Taste and see: an excerpt from Oonya Kempadoo’s All Decent Animals

An excerpt from Oonya Kempadoo’s new novel, All Decent Animals

  • Photograph courtesy Missouri Botanical Garden (www.missouribotanicalgarden.org)

The insignificant fruit catches blight on the tree. And all sugar apple trees are full of black biting ants. But the measly trees bear bountifully, and the birds, bats, rats, children — and a few adults — enjoy sugar apples. Fraser is one of these adults, and Ata shares the little joy with him, late morning. Trying hard to be in his true form, he couldn’t just like sugar apples, he claims he loves them.

“You see that is exactly it,” Fraser launches off, breaking open his sugar apple over the plate on his lap. “That’s the difference between tropical and temperate, the wild and exuberant exotic and the controlled and logical North.”

“Too messy and too many seeds. Too sweet,” Pierre had said when Ata introduced her husband to the fruit. He didn’t like the bumpy, crusty skin either.

Ata eases off a piece of the soft apple-sized fruit and sucks off the flesh-covered seeds. The fingernail-size segments of crust fall apart in her hand. Fraser tries scooping the white flesh into his fingers to avoid the disintegration mid-lifting action. The juicy blebs slip out of his fingers smooth as tadpoles.

Ata watches his fingers try again. The bare seeds do look like tadpoles. She slips a few jet-black pips out of her lips into her palm. They stream silky but make little reassuring seed-clacking sounds as they land together. She clinks them onto her plate. “Even this is wrong.”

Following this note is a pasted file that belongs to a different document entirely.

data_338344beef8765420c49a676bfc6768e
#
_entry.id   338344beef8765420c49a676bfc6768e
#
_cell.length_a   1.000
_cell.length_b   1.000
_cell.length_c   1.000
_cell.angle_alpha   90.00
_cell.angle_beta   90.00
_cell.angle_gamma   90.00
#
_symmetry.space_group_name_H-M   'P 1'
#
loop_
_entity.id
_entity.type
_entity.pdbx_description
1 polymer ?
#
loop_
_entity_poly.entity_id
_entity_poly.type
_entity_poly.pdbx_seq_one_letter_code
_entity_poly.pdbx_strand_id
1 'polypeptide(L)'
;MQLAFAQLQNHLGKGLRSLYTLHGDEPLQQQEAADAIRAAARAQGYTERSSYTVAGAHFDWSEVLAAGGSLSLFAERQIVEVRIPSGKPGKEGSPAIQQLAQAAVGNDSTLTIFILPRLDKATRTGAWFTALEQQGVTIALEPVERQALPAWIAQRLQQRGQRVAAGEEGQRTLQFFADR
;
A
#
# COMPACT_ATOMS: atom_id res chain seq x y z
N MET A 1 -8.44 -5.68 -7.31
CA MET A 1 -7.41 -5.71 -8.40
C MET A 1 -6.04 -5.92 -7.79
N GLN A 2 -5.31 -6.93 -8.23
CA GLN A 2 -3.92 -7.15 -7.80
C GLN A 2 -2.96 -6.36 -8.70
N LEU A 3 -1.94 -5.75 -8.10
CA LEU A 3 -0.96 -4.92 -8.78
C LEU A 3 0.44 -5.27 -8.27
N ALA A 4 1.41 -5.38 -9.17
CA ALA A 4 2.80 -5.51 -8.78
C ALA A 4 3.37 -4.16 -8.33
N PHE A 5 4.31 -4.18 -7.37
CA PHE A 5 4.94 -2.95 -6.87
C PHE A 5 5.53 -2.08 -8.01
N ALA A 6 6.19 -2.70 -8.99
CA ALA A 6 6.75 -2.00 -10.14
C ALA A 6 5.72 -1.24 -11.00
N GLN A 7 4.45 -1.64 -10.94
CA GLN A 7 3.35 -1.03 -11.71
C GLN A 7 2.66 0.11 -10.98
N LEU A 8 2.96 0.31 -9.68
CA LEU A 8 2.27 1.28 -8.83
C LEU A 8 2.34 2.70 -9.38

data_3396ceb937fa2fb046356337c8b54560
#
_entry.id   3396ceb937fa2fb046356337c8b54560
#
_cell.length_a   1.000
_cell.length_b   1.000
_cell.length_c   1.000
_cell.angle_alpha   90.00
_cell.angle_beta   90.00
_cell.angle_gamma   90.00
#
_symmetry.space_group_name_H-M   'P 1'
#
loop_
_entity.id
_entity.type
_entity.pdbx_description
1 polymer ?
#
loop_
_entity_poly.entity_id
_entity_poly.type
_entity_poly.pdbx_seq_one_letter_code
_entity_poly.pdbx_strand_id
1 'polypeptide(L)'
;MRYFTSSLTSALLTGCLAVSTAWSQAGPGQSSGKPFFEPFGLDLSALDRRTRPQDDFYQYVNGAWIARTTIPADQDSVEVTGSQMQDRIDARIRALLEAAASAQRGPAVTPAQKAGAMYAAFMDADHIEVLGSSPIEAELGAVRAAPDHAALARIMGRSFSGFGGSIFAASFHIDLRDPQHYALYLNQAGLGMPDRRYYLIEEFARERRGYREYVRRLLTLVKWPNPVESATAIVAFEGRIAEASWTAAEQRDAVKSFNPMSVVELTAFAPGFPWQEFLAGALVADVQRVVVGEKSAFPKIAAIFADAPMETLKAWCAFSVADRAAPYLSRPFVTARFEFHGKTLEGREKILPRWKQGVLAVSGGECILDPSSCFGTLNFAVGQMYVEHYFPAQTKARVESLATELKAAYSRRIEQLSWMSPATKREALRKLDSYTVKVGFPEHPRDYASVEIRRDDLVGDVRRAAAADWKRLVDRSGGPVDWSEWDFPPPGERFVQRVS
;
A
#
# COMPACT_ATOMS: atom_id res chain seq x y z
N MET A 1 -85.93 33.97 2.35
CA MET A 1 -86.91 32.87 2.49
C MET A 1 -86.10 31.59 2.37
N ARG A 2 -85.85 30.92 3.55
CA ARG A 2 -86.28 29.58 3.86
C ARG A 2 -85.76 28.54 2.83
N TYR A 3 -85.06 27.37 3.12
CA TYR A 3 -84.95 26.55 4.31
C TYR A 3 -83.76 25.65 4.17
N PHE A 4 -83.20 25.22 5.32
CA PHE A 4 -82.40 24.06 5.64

“What is? What could be wrong with —”

“Not you. Eating them like this, with plates and paper napkins.”

His mouth halts, then his eyes light up. “Oh, oh no . . . you’re a purist!”

“You should only eat them outdoors, leaning forward slightly, your feet apart, so it can drip down, free. And then lick your fingers clean, after.”

Fraser chuckles and starts his groaning, about warm nectar and sugar heavens of childhood. He runs a finger along the inside of an empty crust and sucks off the grainy cream that clings there. “Unh, that’s why adults don’t like it, the messiness. But it sweet.”

People want convenient sweetness, she thinks. In a packet, preferably. Even partners must come as a neat, pretty package, with the full works. Fraser’s state had not really improved and Ata had not initiated a talk with Pierre.

They continued eating the sugar apples in a silence interspersed with Fraser’s contented grunts.

“Is true, what I was saying,” he picks up. “That’s the difference, the extremes. Temperate fruit are more manageable — one big seed or edible seeds, or small, avoidable, conveniently placed seeds, like an apple. Look at a nectarine, a plum, peaches, grapes. Neat. But mango, now — not only overly sweet sometimes, but mess. Watermelon — wash yuh face in it and spit out the seeds. Pineapple — you know how to handle and peel one?”


“Good one.”

“Or the best one — genip, or chenet you call it here, skin-up, whatever — the relative of litchi.”

The last of the sticky traces taste better as they laugh. “They hate that one! Especially when the flesh stainy and stick-up in yuh teeth.”

People roll the seeds in their mouths for hours like cows. “Once we saw a lady driving, doing so — like when monkey want to kiss — was chenet in she front teeth! Pierre won’t touch them.”

“At least they look pretty.”

Ata remembers showing uninterested Pierre how to taste before buying chenets. He had watched her take one from the vendor’s filthy hand, crack the skin between her teeth, and plop the fleshy seed into her mouth, without her lips touching the skin.